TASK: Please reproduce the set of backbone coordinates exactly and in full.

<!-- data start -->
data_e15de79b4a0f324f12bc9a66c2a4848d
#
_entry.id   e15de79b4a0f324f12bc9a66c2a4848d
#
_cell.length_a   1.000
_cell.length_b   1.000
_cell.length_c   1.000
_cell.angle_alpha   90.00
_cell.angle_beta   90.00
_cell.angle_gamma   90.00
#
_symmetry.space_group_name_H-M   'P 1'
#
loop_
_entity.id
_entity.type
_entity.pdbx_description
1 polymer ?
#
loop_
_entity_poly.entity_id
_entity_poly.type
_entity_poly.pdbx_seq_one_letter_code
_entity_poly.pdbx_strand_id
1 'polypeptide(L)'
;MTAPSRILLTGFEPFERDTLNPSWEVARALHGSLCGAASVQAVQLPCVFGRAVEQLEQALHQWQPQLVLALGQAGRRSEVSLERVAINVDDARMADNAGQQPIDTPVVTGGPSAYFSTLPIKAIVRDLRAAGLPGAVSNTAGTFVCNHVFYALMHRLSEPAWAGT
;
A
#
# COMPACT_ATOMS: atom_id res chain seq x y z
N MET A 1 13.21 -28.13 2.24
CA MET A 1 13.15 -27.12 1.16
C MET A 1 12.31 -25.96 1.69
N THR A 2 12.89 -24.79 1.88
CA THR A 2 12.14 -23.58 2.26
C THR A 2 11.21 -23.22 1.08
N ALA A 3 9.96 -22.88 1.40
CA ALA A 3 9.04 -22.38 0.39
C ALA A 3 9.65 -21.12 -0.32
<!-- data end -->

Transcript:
data_e15de79b4a0f324f12bc9a66c2a4848d
#
_entry.id   e15de79b4a0f324f12bc9a66c2a4848d
#
_cell.length_a   1.000
_cell.length_b   1.000
_cell.length_c   1.000
_cell.angle_alpha   90.00
_cell.angle_beta   90.00
_cell.angle_gamma   90.00
#
_symmetry.space_group_name_H-M   'P 1'
#
loop_
_entity.id
_entity.type
_entity.pdbx_description
1 polymer ?
#
loop_
_entity_poly.entity_id
_entity_poly.type
_entity_poly.pdbx_seq_one_letter_code
_entity_poly.pdbx_strand_id
1 'polypeptide(L)'
;MTAPSRILLTGFEPFERDTLNPSWEVARALHGSLCGAASVQAVQLPCVFGRAVEQLEQALHQWQPQLVLALGQAGRRSEVSLERVAINVDDARMADNAGQQPIDTPVVTGGPSAYFSTLPIKAIVRDLRAAGLPGAVSNTAGTFVCNHVFYALMHRLSEPAWAGT
;
A
#
# COMPACT_ATOMS: atom_id res chain seq x y z
N MET A 1 13.21 -28.13 2.24
CA MET A 1 13.15 -27.12 1.16
C MET A 1 12.31 -25.96 1.69
N THR A 2 12.89 -24.79 1.88
CA THR A 2 12.14 -23.58 2.26
C THR A 2 11.21 -23.22 1.08
N ALA A 3 9.96 -22.88 1.40
CA ALA A 3 9.04 -22.38 0.39
C ALA A 3 9.65 -21.12 -0.32